Farmington Hills rehab company settles ‘whistleblower’ suit

A Farmington Hills firm that provides rehabilitation services to health care facilities in 34 states will pay $4.03 million to resolve allegations regarding false claims to Medicare.

Encore Rehabilitation Services LLC (Encore) allegedly violated the False Claims Act by knowingly causing three Michigan skilled nursing facilities to submit false claims to Medicare for rehabilitation therapy services that were not reasonable, necessary or skilled, according to an April 10 Department of Justice press release.

The settlement resolves allegations originally brought in lawsuits filed under the qui tam, or whistleblower, provisions of the False Claims Act by Linda Anderson, Reza Saffarian and Audrey Theile, and Adam LaFerriere, former Encore employees. The False Claims Act permits private parties to file suit on behalf of the United States and to share in any recovery. The amount to be recovered by the private parties in this matter has not been determined.

“Today’s settlement reflects our continuing efforts to protect patients and taxpayers by ensuring that the care provided to beneficiaries of government-funded healthcare programs is dictated by clinical needs, not a provider’s fiscal interests,” said Deputy Assistant Attorney General Michael Granston of the Department of Justice’s Civil Division. “Rehabilitation therapy companies provide important services to our vulnerable elderly population, but they will be held to account if they knowingly provide patients with unnecessary or ineligible services.”

This settlement resolves allegations that Encore’s policies and practices at three Michigan skilled nursing facilities “resulted in the provision of unreasonable, unnecessary, or unskilled rehabilitation therapy or the recording of therapy minutes as individual therapy when concurrent or group therapy was actually provided,” according to the release.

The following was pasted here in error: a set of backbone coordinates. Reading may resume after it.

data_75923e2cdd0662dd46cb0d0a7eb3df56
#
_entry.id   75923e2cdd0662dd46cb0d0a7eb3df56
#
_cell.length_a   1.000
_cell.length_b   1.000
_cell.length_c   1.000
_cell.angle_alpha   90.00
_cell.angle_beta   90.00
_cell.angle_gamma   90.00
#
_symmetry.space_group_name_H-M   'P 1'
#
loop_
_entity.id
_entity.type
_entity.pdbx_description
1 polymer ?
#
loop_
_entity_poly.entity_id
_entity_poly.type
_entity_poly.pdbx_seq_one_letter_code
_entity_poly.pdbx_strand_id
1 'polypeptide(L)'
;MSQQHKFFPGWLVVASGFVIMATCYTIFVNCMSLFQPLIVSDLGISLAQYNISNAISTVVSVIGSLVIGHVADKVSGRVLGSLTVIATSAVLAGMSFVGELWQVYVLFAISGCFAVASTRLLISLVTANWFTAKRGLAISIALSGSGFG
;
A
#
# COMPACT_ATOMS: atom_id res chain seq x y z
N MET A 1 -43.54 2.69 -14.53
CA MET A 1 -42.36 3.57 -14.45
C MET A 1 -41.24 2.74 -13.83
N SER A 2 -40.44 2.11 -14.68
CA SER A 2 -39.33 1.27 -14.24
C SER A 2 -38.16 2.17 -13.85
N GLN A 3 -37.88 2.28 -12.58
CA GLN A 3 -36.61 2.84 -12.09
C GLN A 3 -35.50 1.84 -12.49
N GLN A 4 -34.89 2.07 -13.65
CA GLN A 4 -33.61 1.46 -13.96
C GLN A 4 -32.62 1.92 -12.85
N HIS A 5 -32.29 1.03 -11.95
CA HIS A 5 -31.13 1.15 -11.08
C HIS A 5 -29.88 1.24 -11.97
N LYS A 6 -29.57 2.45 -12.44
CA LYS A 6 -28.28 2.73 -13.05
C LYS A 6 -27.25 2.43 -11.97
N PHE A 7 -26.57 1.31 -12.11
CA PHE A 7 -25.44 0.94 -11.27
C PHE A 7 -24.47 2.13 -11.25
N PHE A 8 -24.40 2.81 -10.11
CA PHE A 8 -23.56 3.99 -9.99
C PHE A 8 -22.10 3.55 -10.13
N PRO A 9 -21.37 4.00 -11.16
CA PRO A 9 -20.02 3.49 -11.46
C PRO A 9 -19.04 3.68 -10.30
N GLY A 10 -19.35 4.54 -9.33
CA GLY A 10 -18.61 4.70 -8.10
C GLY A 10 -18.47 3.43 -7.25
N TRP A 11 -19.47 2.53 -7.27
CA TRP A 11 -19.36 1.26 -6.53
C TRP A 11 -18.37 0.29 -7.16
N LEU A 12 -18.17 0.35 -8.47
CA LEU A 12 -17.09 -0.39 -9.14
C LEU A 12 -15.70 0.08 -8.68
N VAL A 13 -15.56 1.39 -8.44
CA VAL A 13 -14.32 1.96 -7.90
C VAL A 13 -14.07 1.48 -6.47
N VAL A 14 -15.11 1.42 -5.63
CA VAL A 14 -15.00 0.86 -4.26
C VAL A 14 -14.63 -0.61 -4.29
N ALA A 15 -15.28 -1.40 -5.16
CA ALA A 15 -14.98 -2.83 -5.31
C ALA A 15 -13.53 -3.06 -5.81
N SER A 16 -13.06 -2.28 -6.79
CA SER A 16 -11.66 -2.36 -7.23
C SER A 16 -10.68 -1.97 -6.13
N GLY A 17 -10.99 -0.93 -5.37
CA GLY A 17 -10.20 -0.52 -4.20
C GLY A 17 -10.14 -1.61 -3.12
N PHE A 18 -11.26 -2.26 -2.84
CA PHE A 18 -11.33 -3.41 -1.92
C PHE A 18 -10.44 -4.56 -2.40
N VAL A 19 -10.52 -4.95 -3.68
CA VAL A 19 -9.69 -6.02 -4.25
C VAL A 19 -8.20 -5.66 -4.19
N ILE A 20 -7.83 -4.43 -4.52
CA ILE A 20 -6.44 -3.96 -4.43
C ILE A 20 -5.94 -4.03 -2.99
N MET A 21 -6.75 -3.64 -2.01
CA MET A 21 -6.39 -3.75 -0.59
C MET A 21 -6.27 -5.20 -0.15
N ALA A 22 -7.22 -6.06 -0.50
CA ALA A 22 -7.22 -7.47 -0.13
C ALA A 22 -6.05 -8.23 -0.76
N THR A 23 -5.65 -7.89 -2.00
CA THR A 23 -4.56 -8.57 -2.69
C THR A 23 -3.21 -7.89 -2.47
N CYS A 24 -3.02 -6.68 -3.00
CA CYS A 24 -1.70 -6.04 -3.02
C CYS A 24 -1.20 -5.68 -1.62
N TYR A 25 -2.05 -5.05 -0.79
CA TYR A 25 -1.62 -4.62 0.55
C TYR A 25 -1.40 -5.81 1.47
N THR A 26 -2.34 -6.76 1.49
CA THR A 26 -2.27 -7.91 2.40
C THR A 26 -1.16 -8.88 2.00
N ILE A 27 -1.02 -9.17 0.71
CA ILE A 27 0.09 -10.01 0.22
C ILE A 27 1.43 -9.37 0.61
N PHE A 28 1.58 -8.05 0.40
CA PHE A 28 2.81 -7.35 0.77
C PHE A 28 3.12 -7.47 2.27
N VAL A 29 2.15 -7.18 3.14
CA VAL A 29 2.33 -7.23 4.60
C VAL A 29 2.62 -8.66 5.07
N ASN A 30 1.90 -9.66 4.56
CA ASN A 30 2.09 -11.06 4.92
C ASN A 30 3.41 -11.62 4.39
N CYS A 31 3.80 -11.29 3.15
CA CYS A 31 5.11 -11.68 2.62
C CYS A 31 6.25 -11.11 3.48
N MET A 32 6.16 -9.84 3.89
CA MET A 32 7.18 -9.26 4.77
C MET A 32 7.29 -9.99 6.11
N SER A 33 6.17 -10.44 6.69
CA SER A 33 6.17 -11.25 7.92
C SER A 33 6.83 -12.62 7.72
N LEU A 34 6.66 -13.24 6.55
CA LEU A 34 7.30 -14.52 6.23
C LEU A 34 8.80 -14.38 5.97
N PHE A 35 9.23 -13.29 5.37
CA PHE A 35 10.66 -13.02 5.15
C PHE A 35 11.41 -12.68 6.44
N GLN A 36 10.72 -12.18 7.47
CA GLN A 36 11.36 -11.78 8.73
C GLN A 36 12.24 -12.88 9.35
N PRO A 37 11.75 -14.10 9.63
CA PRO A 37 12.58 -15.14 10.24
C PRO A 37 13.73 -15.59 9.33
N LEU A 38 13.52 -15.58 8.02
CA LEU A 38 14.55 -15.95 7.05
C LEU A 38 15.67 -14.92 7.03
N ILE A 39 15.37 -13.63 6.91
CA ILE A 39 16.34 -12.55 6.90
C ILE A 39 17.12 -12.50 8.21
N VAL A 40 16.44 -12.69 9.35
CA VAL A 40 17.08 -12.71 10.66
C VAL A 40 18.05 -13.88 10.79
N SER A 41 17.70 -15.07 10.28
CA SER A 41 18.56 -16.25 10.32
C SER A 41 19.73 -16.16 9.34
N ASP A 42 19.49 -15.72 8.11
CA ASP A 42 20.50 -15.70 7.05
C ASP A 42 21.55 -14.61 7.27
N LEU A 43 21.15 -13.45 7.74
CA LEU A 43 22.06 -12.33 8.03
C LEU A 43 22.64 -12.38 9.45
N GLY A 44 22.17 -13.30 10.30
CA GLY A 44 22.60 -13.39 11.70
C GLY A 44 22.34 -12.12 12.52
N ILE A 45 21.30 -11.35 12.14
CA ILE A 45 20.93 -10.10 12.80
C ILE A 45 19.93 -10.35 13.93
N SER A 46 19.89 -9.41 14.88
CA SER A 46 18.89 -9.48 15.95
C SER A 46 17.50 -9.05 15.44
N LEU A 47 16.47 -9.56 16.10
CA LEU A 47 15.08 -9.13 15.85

The facilities involved were Autumn Woods Healthcare Facility in Warren, the Bay Shores Senior Care and Rehab Center in Bay City, and MediLodge of Yale.

“Billing federal healthcare programs for medically unnecessary rehabilitation services not only undermines the viability of those programs, it exploits our most vulnerable citizens,” said U.S. Attorney Matthew Schneider for the Eastern District of Michigan. “We are committed to working with our federal partners to protect both vulnerable Michiganders and these helpful healthcare programs.”

Encore also entered into a five-year Corporate Integrity Agreement (CIA) with the U.S. Health and Human Services – Office of Inspector General (HHS-OIG) that requires, among other things, implementing a risk assessment and internal review process designed to identify and address evolving compliance risks. The CIA requires training, auditing, and monitoring designed to address the conduct at issue in the case.